Joseph Alois Schumpeter, a renowned Austrian-American Economist and Political Scientist, was born on February 8, 1883, in Triesch, Moravia. His father owned a textile factory and he was an only child. His father passed away when he was young, and his mother remarried to a high-ranking officer in the Austro-Hungarian army. Schumpeter received his early education at the Theresianum in Vienna, where his strong focus was humanities rather than hard sciences. Later, he enrolled in the University of Vienna to study law and economics. There, he attended the lecturers of renowned professors such as of Friedrich von Wieser and Eugen von Böhm-Bawerk. Schumpeter received his Ph.D. in 1906, and later in 1908, at the age of 28, he published his most famous contribution to economic literature, Theory of Economic Development.
Joseph Schumpeter began his career in 1909, when he was offered the position of an associate professor at Czernowitz. In 1911, he accepted the post on the chair of political economy at the University of Graz. As Schumpeter’s fame as an accomplished economist spread, he was awarded an honorary degree by Columbia University at the age of 30. In 1919, he served as secretary of state for finance in the new republican Austrian government, for a brief period of seven months. In 1921, he took up the directorship of the Biedermann Bank in Vienna. However, he left the banking world and returned to the field of academia in 1925, when he took up the post of professor of public finance at the University of Bonn in Germany.
Schumpeter’s stay in Bonn lasted till 1932, however, following the deaths of his beloved wife, and shortly afterward of his mother, he became inconsolably mournful and decided to move to the United States. There, he accepted a permanent position at Harvard. He remained there till his retirement in 1949, and even after retiring he continued to be affiliated with the University till his death on January 8, 1950. Schumpeter was among the founding members of the Econometric Society, and also presided over it from 1937 to 1941. In 1948, he was appointed the president of the American Economic Association, the first European to hold such an office.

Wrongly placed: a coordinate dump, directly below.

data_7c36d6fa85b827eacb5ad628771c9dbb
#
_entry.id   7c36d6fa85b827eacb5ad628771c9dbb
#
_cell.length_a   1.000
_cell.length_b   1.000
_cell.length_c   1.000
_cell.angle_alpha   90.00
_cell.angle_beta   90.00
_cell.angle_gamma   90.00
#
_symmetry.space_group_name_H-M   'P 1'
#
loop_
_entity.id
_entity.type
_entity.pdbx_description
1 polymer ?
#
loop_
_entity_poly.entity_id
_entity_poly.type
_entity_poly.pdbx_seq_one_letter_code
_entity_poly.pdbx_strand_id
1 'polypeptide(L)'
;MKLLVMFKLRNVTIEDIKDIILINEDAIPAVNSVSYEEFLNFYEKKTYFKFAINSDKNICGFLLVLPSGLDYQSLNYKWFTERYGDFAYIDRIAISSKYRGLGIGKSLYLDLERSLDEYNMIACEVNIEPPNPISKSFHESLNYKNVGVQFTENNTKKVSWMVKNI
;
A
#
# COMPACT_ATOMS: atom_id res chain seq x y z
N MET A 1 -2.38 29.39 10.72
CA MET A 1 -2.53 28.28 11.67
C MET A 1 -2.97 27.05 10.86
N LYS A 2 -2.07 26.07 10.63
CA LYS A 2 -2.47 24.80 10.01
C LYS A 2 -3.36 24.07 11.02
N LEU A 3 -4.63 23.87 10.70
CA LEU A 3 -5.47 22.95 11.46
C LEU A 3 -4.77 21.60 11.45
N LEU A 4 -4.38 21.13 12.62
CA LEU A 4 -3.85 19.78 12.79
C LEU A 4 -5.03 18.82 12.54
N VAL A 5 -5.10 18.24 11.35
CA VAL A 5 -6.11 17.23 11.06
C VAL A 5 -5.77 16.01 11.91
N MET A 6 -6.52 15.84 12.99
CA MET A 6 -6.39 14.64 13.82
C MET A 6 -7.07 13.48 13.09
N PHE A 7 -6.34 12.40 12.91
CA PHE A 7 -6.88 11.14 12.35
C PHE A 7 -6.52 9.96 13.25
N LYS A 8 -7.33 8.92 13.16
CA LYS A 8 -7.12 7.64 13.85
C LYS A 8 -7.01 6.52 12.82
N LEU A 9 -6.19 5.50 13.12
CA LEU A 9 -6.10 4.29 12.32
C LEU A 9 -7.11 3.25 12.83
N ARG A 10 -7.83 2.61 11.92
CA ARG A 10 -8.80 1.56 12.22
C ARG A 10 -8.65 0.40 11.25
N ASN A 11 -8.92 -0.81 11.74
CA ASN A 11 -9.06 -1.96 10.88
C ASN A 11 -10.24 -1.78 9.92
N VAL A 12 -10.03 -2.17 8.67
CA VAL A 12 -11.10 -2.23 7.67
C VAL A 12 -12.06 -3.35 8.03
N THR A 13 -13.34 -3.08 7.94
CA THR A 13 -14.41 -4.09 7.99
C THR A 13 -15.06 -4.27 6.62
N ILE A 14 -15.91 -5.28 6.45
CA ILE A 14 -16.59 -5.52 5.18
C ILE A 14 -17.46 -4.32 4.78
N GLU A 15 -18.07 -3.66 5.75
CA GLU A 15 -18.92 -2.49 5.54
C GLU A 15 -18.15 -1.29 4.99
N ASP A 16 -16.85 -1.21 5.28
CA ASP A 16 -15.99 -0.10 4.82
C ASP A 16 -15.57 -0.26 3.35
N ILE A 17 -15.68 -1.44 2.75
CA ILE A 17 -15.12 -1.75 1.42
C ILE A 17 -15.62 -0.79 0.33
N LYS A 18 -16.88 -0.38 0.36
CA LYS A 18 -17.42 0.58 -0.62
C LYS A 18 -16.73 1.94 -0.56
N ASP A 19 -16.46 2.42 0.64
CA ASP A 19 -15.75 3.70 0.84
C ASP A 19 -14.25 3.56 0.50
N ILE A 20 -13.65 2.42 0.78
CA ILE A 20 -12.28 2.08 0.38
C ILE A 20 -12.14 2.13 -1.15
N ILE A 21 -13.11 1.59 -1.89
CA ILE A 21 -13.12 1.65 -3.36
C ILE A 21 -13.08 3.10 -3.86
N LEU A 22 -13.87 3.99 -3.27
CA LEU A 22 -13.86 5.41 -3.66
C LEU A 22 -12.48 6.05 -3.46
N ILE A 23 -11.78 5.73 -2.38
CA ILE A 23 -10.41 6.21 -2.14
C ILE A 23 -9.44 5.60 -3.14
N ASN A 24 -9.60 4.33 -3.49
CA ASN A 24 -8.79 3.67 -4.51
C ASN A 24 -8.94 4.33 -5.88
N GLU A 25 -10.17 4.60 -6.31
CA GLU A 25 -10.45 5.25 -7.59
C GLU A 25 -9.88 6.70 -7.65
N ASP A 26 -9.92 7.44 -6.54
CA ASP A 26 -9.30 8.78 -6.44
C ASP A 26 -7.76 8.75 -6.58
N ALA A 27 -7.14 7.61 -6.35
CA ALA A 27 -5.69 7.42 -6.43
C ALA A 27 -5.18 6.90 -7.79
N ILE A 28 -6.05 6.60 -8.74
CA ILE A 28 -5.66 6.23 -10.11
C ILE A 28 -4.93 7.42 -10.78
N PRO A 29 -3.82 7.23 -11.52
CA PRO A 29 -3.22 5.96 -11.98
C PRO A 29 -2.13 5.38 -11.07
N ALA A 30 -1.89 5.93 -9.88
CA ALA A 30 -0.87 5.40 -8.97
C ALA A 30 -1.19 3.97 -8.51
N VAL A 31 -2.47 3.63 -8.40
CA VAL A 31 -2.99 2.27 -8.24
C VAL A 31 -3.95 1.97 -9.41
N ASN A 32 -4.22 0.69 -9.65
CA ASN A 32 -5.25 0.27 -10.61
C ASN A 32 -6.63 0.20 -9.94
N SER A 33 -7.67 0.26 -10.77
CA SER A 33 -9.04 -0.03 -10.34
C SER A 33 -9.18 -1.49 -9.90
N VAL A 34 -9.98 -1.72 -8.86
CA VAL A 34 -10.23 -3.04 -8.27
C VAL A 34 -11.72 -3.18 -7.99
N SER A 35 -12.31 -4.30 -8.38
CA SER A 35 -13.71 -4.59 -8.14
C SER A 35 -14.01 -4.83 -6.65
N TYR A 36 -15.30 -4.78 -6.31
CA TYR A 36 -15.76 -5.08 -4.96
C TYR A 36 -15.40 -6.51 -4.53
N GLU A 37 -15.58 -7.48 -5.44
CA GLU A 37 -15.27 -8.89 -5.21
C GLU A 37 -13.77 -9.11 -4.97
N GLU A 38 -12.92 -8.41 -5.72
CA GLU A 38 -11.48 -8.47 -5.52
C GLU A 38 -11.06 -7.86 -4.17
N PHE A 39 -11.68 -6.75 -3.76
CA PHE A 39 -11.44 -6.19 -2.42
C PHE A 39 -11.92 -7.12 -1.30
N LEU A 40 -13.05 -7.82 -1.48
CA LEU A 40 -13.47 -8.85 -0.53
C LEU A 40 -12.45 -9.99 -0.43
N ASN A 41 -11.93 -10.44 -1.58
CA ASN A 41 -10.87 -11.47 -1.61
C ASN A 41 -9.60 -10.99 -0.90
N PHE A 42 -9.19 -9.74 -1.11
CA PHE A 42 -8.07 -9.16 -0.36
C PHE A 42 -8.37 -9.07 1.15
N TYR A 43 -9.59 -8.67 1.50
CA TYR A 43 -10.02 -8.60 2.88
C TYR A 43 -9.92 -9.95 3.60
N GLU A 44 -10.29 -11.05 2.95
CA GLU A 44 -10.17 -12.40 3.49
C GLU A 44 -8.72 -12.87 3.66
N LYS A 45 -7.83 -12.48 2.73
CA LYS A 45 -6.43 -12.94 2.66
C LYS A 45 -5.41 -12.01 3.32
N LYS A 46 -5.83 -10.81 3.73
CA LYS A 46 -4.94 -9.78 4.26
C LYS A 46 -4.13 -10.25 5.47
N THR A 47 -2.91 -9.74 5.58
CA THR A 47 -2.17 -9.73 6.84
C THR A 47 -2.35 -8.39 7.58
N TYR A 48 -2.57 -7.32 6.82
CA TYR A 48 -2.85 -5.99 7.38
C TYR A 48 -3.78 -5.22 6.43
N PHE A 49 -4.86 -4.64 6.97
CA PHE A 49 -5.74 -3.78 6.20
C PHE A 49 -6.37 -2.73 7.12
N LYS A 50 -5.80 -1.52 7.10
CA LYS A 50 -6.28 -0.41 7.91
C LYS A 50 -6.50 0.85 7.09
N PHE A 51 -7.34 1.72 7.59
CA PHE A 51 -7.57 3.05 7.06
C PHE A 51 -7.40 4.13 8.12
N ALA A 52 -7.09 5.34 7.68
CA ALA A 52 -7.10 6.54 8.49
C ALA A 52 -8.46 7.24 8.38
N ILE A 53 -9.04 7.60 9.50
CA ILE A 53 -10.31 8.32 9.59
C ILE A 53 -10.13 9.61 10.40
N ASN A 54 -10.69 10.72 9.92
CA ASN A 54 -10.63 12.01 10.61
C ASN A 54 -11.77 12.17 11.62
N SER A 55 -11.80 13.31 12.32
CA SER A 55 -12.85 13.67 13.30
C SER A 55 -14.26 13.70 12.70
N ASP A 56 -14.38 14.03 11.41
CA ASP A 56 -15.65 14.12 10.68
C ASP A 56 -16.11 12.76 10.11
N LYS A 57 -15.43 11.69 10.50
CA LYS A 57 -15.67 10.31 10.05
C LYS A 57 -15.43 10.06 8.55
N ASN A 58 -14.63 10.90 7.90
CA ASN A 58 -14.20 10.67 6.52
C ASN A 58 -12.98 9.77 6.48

Joseph Schumpeter’s work was constantly overlooked as all the attention was diverted towards the giant in economic thought, John Maynard Keynes. Schumpeter’s theories on economic health differed from Keynes, he advocated against the repetitive process of recycling the old in to new, and termed it as “creative destruction”. According to him, the economy was like a living organism, and it was constantly growing and adapting to changes. He also opposed the notions of capitalism and government control over economy. Over the years, Schumpeter’s has garnered much attention and world-wide approval, and has helped mankind advance through the economic world.
Schumpeter has made several notable literary contributions to advance the study of Economics. His most celebrated book, Capitalism, Socialism, and Democracy, published in 1942, argued that Capitalism will bring its own demise. His book History of Economic Analysis, published in 1954, is a detailed and comprehensive study of the development of analytic methods in economics. Other highly acclaimed publications by Schumpeter include The Theory of Economic Development and Business Cycles: A Theoretical, Historical, and Statistical Analysis of the Capitalist Process, 2 vol.